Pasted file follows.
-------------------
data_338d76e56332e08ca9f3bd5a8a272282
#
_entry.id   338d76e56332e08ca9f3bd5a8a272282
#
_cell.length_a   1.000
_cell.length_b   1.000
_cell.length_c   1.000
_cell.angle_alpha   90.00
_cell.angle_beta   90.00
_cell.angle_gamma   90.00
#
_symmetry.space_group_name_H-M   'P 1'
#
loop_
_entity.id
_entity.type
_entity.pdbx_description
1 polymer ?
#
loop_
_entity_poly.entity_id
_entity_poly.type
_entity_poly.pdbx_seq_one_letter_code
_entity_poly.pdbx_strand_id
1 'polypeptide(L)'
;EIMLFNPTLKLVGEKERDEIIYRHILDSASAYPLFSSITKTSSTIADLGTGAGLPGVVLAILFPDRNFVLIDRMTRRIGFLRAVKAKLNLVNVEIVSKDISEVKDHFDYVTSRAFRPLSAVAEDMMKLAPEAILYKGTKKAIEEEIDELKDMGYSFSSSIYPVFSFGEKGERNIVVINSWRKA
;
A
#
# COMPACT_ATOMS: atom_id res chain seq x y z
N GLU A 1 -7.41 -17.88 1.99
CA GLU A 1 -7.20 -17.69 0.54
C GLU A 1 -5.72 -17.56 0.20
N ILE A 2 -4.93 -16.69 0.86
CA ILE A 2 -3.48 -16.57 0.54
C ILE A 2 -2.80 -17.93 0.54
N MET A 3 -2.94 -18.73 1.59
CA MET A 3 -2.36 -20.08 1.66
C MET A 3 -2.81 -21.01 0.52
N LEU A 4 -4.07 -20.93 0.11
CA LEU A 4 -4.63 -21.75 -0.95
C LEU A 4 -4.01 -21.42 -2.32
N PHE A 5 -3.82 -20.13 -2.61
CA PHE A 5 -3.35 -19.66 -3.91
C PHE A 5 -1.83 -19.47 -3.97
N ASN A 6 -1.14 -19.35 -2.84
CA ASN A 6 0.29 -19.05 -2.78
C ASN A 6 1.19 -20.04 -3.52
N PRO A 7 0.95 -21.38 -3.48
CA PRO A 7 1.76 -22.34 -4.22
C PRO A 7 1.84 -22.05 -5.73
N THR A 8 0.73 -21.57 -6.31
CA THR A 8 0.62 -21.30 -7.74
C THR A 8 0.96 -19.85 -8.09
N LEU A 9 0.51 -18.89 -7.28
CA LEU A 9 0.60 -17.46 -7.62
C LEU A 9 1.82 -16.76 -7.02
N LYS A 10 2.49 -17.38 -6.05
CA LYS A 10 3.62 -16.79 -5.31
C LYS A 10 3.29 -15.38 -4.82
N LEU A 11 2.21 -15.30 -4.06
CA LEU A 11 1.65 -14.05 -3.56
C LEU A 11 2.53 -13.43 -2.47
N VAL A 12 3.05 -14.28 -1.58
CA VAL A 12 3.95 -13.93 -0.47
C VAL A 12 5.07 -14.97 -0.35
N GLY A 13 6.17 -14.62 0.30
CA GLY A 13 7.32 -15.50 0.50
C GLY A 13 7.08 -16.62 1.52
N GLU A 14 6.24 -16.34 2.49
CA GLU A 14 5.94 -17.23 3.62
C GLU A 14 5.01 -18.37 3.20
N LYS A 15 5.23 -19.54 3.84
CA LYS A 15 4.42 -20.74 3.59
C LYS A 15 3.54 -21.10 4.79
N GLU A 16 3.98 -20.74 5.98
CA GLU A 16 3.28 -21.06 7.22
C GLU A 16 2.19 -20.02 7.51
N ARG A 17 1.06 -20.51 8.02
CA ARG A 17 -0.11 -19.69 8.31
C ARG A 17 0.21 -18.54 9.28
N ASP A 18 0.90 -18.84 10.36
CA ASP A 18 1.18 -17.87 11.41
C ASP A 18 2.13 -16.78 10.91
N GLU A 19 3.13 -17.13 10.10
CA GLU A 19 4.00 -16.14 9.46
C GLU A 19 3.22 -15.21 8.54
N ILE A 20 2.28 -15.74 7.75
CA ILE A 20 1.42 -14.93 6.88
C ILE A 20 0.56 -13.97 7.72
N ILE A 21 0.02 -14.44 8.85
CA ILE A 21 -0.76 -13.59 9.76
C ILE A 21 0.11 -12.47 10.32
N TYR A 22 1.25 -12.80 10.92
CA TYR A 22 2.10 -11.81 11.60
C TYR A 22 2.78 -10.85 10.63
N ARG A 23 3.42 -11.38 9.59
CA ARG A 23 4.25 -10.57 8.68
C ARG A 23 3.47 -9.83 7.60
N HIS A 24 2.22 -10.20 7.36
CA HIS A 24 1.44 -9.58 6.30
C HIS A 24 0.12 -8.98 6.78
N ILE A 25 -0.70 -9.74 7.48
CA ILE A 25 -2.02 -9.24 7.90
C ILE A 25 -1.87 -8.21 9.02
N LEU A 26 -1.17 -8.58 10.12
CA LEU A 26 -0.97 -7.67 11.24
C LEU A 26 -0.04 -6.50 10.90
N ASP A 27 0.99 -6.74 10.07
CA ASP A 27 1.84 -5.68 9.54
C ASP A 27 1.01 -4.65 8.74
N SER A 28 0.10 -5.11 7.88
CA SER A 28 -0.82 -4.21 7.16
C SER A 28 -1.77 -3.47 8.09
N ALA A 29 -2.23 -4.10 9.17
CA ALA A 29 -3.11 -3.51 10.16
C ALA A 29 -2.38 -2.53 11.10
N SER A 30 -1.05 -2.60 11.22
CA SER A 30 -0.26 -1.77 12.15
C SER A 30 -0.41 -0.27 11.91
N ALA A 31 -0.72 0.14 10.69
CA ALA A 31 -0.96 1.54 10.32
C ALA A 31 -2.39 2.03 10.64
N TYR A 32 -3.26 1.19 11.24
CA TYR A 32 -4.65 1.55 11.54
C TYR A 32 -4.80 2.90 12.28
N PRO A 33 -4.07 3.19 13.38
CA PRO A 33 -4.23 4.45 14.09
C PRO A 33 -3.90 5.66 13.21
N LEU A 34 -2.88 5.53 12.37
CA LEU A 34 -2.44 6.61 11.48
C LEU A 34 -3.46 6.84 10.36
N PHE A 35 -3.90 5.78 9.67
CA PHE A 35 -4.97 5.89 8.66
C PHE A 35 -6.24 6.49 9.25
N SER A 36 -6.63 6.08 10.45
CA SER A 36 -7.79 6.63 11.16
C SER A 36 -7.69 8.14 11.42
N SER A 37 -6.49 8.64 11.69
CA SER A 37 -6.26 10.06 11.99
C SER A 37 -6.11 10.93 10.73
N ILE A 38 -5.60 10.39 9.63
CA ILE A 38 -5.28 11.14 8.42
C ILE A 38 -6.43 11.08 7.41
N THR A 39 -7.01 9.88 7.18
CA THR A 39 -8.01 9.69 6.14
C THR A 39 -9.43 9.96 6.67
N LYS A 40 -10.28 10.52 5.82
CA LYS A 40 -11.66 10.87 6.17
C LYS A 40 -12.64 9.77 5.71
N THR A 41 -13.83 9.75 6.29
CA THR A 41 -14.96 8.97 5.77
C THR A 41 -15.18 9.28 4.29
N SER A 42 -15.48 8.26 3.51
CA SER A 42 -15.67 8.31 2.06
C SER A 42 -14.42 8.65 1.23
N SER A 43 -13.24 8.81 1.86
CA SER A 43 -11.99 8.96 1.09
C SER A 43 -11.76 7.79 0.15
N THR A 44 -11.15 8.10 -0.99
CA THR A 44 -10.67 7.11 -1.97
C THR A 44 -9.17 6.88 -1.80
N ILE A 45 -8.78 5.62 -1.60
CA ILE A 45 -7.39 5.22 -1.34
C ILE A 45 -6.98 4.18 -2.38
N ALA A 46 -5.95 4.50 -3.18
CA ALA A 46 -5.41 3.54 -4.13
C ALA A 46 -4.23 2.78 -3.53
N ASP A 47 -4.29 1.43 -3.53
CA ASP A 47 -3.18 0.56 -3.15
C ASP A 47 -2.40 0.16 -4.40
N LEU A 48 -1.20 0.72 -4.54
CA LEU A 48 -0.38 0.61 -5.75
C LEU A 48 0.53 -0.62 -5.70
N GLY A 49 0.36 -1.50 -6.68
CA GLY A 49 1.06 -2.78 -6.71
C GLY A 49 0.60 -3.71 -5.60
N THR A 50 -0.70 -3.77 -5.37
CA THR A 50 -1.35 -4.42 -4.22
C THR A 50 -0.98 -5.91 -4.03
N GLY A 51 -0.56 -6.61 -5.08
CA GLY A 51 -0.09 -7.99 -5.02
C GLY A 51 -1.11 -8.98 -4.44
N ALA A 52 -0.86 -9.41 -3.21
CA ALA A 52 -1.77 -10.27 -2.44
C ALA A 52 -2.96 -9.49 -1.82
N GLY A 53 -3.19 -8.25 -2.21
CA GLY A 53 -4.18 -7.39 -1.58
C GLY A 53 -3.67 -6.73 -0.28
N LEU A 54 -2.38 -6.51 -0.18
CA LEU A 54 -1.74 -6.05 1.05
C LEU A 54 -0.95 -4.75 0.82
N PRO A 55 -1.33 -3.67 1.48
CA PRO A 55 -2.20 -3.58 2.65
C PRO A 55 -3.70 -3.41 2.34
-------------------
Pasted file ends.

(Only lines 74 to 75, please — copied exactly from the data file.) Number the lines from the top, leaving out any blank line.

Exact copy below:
CA LYS A 15 4.42 -20.74 3.59
C LYS A 15 3.54 -21.10 4.79